• Employees are required to submit their medical certification within 15 calendar days after the employer’s request unless circumstances make that impossible, in which case the employer may agree to allow for additional time.
  • If information is missing on the medical certification, the employer must give the employee the opportunity to fill in those gaps.
  • The employer may contact the health care provider, but only to confirm or clarify information provided on the certification. A Human Resources (HR) professional, a leave administrator, or a member of management should be the one to contact the health care provider directly, not the employee’s direct supervisor.

What Are the HIPAA Privacy Rules?

The Health Insurance Portability and Accountability Act (HIPAA), which was passed by Congress in 1996, is a federal law that established national standards to protect private information about patients’ health from being shared without the patients’ consent. The HIPAA privacy rule states that an employer may request a doctor’s note from an employee, but only if it is necessary for an acceptable reason, like sick leave, Workers’ Compensation, or health insurance. Health care providers may not share private information about a patient’s health with an employer without their consent.

Can I Lose My Job If I Provide a Doctor’s Note?

Pennsylvania has at-will employment, which means that employers have the freedom to terminate someone for taking sick leave, even if they followed the company policy and provided a doctor’s note. You may take legal action against the employer if you were unfairly terminated. If the employer has documentation that you took an excessive number of sick days, which impacted your performance, it is within the employer’s rights to terminate you, even if you provided a doctor’s note and have not used FMLA. However, the employer may not ask you to provide specific details about the nature of the illness, as this can result in a discrimination claim being filed against your employer. In addition, an employer may not terminate someone who has filed for Workers’ Compensation benefits, or if the injured worker has become disabled, reasonable accommodations can be made for the employee.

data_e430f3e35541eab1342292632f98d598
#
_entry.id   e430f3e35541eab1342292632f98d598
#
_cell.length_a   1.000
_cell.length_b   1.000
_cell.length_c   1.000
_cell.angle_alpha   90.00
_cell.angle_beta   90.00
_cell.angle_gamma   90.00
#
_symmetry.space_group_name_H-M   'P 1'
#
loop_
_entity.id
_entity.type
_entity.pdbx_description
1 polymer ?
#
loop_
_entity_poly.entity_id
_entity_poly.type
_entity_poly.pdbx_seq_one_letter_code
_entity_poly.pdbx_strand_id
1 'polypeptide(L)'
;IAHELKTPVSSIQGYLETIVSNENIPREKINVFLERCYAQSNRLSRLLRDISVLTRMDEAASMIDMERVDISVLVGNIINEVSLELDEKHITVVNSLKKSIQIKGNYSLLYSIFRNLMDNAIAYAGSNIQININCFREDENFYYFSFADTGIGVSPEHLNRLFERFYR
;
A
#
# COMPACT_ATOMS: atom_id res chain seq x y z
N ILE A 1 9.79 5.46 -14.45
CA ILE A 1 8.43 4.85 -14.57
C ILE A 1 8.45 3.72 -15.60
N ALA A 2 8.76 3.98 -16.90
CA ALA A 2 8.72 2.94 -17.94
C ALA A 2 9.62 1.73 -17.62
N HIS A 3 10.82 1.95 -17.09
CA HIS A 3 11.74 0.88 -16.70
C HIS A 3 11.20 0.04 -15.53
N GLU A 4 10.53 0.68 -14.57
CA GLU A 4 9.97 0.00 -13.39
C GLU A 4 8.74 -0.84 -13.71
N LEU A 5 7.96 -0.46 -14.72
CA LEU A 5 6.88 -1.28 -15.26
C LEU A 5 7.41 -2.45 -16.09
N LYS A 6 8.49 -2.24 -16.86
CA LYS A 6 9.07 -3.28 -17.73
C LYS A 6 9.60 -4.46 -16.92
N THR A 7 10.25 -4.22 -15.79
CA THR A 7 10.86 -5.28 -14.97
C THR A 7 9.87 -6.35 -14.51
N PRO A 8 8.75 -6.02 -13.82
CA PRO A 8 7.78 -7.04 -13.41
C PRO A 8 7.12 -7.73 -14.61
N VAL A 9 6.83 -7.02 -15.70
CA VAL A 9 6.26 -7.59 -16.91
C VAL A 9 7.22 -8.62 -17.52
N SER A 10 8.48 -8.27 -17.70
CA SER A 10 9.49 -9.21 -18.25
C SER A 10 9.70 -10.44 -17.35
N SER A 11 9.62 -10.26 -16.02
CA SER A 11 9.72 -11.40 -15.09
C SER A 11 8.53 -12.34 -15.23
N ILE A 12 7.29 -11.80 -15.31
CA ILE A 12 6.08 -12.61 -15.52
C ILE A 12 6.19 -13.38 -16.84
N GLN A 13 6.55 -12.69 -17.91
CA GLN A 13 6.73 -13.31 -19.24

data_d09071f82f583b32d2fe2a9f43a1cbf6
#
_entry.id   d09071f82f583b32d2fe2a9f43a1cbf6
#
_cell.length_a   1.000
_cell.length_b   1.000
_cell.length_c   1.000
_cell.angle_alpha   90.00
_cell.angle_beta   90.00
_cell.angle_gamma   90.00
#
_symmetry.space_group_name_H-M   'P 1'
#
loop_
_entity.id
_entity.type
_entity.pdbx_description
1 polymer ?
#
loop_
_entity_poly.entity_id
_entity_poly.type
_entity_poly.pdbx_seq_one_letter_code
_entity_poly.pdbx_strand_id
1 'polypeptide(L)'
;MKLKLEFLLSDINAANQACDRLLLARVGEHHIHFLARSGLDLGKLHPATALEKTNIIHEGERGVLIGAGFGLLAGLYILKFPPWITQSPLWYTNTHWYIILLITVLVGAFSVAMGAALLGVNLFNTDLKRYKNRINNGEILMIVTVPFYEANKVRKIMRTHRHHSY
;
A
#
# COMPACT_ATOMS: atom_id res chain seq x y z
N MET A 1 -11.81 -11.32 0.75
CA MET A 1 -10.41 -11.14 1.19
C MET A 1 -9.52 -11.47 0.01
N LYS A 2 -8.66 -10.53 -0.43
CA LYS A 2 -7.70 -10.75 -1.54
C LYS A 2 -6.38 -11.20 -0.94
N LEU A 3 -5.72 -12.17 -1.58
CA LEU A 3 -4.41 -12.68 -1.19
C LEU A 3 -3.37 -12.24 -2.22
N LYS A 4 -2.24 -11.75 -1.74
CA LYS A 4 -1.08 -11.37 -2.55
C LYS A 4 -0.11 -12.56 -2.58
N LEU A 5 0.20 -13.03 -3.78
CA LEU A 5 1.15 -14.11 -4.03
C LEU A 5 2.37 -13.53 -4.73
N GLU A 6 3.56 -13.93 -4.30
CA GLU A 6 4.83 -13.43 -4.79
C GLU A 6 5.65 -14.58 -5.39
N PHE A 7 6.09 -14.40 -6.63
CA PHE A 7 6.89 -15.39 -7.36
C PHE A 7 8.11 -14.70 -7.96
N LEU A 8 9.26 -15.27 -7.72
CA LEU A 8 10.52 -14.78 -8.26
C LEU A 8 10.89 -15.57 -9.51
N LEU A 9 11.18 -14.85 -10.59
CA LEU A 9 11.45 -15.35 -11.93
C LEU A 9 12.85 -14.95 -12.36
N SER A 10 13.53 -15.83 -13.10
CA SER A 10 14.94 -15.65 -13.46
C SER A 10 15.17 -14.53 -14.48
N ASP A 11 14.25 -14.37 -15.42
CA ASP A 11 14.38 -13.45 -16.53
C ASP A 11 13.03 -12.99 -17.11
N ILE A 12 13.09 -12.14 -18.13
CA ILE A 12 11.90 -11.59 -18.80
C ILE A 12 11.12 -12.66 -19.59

What if My Employer Does Not Accept My Doctor’s Note?

While every company has its own policies when it comes to sick leave, which means that the employer can establish its own rules for illness-related absences. However, generally speaking, if you provide a doctor’s note after taking a sick day, the employer is legally required to accept the note. The only exception is if you are using FMLA leave, which allows you to take up to 12 weeks off for medical reasons. The employer may not retaliate against you for taking this FMLA leave.

Can My Employer Request a Doctor’s Note for COVID-Related Time Off?

Should employers be able to require employees to provide a doctor’s note or proof of a positive COVID test if an employee calls out sick? Keeping in mind that the coronavirus pandemic has created labor shortages in many places, employers may be justifiably concerned about being able to stay open while the pandemic continues. According to a recent Statista survey, close to 60 percent of employees between 18 and 30 years old took up to five sick days in the previous year, and that number has risen significantly in recent months.

While an employer may ask you to provide information about the doctor who instructed you to quarantine, the employer should not contact the health care provider directly and ask that they verify the legitimacy of the positive test result. According to the Families First Coronavirus Response Act, employers are required to provide certain employees with paid sick leave or expanded family and medical leave for COVID-related reasons. However, unless they decide to provide this type of paid sick leave on their own, most large companies are exempt from paying sick leave that is related to COVID-19.

Philadelphia Employment Lawyers at The Gold Law Firm P.C. Protect Employees’ Right to Sick Leave

If your employer requested a doctor’s note for a sick day or asked you to provide personal health information, do not hesitate to contact one of our Philadelphia employment lawyers at The Gold Law Firm P.C. To schedule a free consultation, call us at 215-569-1999 or fill out our online form. Located in Philadelphiaand Pennsauken, New Jersey, we serve clients in South Jersey and Southeastern Pennsylvania, including Wilkes-Barre, Scranton, Northeast Philadelphia, Bucks County, Chester County, Delaware County, and Montgomery County.